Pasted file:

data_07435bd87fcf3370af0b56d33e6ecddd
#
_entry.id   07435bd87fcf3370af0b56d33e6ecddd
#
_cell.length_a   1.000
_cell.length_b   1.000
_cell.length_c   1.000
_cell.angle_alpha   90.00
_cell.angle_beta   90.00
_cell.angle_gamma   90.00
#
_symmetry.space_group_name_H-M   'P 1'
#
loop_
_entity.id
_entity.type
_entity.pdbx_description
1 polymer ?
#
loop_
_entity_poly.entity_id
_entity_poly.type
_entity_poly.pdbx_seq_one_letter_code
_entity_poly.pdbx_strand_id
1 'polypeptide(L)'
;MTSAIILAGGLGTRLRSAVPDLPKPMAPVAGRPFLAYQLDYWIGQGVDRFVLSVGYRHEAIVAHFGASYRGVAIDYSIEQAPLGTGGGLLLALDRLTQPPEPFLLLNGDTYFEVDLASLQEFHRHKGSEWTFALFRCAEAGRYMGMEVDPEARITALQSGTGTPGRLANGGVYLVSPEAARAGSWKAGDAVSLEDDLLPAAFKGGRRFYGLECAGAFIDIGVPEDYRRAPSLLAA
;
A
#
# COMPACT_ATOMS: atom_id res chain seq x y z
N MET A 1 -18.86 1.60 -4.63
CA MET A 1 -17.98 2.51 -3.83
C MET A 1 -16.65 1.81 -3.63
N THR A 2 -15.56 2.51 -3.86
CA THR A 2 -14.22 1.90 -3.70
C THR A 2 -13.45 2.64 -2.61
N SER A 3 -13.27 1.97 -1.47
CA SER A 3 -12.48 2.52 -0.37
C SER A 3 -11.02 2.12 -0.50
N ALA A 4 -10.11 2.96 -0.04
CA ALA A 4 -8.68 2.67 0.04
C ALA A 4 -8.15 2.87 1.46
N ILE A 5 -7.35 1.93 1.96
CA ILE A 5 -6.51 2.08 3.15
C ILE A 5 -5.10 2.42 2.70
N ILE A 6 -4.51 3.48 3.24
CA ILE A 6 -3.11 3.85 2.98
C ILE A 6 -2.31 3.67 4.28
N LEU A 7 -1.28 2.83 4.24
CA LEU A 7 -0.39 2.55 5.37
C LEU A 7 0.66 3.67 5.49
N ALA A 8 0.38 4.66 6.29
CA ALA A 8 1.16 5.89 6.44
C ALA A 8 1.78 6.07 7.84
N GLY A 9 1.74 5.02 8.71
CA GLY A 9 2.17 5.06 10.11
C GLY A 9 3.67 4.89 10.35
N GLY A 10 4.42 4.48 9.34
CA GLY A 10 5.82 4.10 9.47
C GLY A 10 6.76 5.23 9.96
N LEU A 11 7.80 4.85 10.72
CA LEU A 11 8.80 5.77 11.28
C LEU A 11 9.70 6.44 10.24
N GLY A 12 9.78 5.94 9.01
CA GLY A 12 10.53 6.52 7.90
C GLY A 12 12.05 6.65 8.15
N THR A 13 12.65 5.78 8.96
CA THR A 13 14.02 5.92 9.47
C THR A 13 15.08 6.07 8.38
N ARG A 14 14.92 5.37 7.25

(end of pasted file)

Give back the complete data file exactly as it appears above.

data_07435bd87fcf3370af0b56d33e6ecddd
#
_entry.id   07435bd87fcf3370af0b56d33e6ecddd
#
_cell.length_a   1.000
_cell.length_b   1.000
_cell.length_c   1.000
_cell.angle_alpha   90.00
_cell.angle_beta   90.00
_cell.angle_gamma   90.00
#
_symmetry.space_group_name_H-M   'P 1'
#
loop_
_entity.id
_entity.type
_entity.pdbx_description
1 polymer ?
#
loop_
_entity_poly.entity_id
_entity_poly.type
_entity_poly.pdbx_seq_one_letter_code
_entity_poly.pdbx_strand_id
1 'polypeptide(L)'
;MTSAIILAGGLGTRLRSAVPDLPKPMAPVAGRPFLAYQLDYWIGQGVDRFVLSVGYRHEAIVAHFGASYRGVAIDYSIEQAPLGTGGGLLLALDRLTQPPEPFLLLNGDTYFEVDLASLQEFHRHKGSEWTFALFRCAEAGRYMGMEVDPEARITALQSGTGTPGRLANGGVYLVSPEAARAGSWKAGDAVSLEDDLLPAAFKGGRRFYGLECAGAFIDIGVPEDYRRAPSLLAA
;
A
#
# COMPACT_ATOMS: atom_id res chain seq x y z
N MET A 1 -18.86 1.60 -4.63
CA MET A 1 -17.98 2.51 -3.83
C MET A 1 -16.65 1.81 -3.63
N THR A 2 -15.56 2.51 -3.86
CA THR A 2 -14.22 1.90 -3.70
C THR A 2 -13.45 2.64 -2.61
N SER A 3 -13.27 1.97 -1.47
CA SER A 3 -12.48 2.52 -0.37
C SER A 3 -11.02 2.12 -0.50
N ALA A 4 -10.11 2.96 -0.04
CA ALA A 4 -8.68 2.67 0.04
C ALA A 4 -8.15 2.87 1.46
N ILE A 5 -7.35 1.93 1.96
CA ILE A 5 -6.51 2.08 3.15
C ILE A 5 -5.10 2.42 2.70
N ILE A 6 -4.51 3.48 3.24
CA ILE A 6 -3.11 3.85 2.98
C ILE A 6 -2.31 3.67 4.28
N LEU A 7 -1.28 2.83 4.24
CA LEU A 7 -0.39 2.55 5.37
C LEU A 7 0.66 3.67 5.49
N ALA A 8 0.38 4.66 6.29
CA ALA A 8 1.16 5.89 6.44
C ALA A 8 1.78 6.07 7.84
N GLY A 9 1.74 5.02 8.71
CA GLY A 9 2.17 5.06 10.11
C GLY A 9 3.67 4.89 10.35
N GLY A 10 4.42 4.48 9.34
CA GLY A 10 5.82 4.10 9.47
C GLY A 10 6.76 5.23 9.96
N LEU A 11 7.80 4.85 10.72
CA LEU A 11 8.80 5.77 11.28
C LEU A 11 9.70 6.44 10.24
N GLY A 12 9.78 5.94 9.01
CA GLY A 12 10.53 6.52 7.90
C GLY A 12 12.05 6.65 8.15
N THR A 13 12.65 5.78 8.96
CA THR A 13 14.02 5.92 9.47
C THR A 13 15.08 6.07 8.38
N ARG A 14 14.92 5.37 7.25